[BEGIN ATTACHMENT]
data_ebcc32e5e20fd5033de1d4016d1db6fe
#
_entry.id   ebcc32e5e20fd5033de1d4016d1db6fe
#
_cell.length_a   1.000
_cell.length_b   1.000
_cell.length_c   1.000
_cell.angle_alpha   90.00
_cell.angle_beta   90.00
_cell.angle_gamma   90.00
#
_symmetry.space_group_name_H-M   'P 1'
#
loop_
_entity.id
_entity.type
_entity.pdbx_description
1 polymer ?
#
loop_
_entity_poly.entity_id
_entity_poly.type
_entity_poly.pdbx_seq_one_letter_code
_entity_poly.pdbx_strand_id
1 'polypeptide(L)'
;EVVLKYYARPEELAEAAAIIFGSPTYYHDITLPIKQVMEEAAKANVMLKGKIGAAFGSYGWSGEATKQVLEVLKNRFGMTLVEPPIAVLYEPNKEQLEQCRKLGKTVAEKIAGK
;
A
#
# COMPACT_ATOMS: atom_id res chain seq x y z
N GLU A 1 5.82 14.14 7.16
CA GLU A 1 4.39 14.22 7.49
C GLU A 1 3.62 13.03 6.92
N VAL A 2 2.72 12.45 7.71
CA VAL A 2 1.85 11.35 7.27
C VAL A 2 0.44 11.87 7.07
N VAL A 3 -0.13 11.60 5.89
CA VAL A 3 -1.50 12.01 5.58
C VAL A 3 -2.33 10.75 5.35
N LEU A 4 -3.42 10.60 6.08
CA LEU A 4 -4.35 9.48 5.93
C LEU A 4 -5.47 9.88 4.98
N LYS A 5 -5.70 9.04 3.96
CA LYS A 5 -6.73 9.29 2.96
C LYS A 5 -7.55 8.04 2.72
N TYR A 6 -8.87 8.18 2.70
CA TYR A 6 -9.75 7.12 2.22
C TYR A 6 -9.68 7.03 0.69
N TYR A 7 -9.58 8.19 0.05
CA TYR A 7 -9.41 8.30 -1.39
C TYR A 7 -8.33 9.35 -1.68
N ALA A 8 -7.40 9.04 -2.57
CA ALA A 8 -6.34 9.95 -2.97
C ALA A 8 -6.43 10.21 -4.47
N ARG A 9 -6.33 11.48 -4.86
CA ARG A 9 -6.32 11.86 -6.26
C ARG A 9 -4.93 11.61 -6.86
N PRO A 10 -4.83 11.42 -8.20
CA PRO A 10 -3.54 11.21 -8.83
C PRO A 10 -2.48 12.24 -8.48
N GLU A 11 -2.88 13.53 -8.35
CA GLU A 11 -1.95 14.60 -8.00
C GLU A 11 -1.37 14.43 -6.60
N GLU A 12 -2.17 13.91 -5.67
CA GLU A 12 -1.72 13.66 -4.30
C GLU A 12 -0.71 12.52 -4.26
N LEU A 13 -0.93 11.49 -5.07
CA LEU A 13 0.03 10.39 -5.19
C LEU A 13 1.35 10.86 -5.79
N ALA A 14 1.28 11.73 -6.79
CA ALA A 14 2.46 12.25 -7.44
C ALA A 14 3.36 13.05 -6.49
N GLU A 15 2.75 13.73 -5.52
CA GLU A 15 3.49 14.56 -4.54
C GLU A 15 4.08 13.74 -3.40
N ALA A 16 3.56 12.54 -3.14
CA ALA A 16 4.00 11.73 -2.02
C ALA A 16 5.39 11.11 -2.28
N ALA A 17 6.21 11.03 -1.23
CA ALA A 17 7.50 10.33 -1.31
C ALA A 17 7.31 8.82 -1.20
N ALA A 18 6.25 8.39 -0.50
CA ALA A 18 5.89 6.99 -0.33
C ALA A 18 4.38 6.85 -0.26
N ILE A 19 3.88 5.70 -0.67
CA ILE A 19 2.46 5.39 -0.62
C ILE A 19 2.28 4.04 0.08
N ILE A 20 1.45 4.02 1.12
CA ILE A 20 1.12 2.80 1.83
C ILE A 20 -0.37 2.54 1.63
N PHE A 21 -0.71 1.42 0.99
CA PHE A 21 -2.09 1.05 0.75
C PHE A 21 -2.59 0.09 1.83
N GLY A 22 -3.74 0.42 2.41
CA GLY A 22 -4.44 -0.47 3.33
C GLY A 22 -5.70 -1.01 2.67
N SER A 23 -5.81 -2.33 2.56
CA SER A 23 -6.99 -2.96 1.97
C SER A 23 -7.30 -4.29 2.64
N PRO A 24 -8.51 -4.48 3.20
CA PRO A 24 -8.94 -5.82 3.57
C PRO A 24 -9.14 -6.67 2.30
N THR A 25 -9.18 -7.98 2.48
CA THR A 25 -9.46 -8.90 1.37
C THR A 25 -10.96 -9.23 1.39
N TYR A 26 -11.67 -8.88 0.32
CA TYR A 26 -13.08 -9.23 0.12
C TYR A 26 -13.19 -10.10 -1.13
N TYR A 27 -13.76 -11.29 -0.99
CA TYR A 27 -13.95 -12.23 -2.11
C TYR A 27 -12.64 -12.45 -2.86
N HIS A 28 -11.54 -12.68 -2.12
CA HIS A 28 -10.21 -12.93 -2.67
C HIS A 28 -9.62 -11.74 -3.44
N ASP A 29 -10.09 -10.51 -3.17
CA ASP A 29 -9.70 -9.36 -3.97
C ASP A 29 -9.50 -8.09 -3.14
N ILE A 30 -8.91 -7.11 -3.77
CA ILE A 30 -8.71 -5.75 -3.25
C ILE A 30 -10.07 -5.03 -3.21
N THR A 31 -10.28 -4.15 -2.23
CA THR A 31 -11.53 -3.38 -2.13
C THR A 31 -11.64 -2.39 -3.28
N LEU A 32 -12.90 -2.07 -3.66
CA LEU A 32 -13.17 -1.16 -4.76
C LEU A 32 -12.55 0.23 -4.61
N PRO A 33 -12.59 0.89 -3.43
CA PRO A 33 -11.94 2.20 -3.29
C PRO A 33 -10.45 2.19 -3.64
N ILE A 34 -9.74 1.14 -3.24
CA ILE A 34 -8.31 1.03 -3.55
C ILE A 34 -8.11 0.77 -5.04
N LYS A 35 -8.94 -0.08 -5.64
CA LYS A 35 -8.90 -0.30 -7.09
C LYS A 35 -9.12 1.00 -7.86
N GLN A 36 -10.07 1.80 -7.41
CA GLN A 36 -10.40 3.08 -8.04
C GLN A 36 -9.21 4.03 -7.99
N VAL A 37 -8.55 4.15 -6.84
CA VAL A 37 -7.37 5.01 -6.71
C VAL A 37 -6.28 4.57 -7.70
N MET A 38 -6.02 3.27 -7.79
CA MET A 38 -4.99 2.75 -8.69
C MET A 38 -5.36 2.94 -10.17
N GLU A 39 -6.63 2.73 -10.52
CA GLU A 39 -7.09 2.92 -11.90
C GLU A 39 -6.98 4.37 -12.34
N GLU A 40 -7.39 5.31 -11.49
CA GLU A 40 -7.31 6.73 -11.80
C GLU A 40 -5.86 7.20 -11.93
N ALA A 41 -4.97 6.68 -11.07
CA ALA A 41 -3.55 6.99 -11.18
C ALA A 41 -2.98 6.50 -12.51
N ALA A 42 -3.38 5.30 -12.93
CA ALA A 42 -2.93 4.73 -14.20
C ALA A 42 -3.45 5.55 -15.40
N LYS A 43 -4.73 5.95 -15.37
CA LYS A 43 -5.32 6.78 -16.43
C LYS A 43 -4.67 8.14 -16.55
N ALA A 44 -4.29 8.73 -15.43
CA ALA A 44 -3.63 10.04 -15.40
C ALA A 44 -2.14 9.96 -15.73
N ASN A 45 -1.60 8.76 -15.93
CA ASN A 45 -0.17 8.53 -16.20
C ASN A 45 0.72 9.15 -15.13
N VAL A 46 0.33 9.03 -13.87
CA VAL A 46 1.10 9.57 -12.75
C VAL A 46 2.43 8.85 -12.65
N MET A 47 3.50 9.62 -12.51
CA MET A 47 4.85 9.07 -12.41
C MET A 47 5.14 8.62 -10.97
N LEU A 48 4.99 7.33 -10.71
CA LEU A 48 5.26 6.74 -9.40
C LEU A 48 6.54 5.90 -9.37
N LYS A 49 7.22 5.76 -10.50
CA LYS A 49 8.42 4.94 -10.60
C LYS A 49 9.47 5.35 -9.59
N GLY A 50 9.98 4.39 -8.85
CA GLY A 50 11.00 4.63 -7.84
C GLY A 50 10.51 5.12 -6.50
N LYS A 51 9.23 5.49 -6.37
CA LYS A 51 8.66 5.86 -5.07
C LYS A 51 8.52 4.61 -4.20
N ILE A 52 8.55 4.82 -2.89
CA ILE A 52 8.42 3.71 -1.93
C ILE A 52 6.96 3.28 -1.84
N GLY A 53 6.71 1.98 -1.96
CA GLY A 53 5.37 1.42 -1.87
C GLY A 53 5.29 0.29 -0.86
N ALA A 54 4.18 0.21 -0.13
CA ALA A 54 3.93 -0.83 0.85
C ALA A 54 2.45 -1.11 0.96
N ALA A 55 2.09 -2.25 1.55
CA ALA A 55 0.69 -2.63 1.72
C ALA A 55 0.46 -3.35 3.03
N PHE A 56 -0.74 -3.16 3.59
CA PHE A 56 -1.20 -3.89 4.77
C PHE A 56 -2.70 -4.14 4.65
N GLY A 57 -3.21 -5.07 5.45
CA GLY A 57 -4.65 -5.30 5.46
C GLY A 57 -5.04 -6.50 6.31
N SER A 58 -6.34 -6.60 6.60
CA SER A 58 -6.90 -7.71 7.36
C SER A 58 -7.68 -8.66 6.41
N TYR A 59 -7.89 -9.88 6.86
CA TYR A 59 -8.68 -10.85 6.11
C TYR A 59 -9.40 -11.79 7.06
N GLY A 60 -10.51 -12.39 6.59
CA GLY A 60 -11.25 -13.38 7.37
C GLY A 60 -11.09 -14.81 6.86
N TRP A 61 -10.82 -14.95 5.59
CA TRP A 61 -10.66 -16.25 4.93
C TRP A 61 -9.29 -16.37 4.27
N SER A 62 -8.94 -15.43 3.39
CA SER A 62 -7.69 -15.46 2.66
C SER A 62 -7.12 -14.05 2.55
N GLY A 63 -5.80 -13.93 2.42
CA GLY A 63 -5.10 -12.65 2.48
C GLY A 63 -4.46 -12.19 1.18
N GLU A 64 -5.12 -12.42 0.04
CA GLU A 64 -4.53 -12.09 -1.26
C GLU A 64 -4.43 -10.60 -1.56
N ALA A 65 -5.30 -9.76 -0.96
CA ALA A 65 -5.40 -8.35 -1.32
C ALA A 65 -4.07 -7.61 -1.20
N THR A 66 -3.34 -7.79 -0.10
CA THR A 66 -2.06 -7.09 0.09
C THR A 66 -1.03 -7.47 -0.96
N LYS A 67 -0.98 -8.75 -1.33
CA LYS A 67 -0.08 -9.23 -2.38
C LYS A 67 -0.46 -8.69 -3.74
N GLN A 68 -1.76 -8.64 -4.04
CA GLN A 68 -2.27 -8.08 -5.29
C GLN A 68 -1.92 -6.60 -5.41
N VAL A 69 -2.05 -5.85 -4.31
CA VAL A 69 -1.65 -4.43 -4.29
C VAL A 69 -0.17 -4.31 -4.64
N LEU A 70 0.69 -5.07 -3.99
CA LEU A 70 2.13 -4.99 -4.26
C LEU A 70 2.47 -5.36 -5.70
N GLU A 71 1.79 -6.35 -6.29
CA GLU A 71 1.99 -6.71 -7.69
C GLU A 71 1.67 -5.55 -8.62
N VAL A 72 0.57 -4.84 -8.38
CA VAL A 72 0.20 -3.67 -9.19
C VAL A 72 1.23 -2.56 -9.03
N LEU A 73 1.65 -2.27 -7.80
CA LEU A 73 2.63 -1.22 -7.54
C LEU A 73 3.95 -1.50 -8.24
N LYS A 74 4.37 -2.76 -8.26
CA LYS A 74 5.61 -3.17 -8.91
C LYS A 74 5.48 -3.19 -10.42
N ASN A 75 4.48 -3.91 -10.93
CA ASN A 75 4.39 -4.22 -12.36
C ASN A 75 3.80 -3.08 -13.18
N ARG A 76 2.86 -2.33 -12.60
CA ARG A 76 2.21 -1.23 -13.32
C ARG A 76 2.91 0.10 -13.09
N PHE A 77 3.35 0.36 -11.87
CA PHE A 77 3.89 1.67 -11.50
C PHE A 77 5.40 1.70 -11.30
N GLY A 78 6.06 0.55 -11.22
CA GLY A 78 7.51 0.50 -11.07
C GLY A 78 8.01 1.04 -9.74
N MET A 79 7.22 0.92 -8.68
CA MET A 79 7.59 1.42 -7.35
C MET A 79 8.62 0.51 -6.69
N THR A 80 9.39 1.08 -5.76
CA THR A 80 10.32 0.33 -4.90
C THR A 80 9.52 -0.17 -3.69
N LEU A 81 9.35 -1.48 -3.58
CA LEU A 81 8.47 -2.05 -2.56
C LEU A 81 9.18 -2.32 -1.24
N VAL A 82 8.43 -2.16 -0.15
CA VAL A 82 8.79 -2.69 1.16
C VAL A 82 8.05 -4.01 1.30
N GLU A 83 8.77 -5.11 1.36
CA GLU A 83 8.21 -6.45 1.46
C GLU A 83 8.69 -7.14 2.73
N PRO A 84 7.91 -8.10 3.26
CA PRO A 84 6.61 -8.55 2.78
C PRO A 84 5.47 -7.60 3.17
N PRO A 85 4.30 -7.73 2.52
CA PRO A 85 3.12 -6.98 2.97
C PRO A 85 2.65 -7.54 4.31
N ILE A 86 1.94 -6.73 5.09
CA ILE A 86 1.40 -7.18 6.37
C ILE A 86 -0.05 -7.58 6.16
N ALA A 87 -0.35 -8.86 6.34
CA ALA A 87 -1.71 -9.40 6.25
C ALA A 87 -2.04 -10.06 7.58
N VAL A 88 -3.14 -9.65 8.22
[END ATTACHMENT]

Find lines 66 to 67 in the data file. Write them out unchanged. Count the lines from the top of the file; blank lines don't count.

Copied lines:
C GLU A 12 -0.71 12.52 -4.26
N LEU A 13 -0.93 11.49 -5.07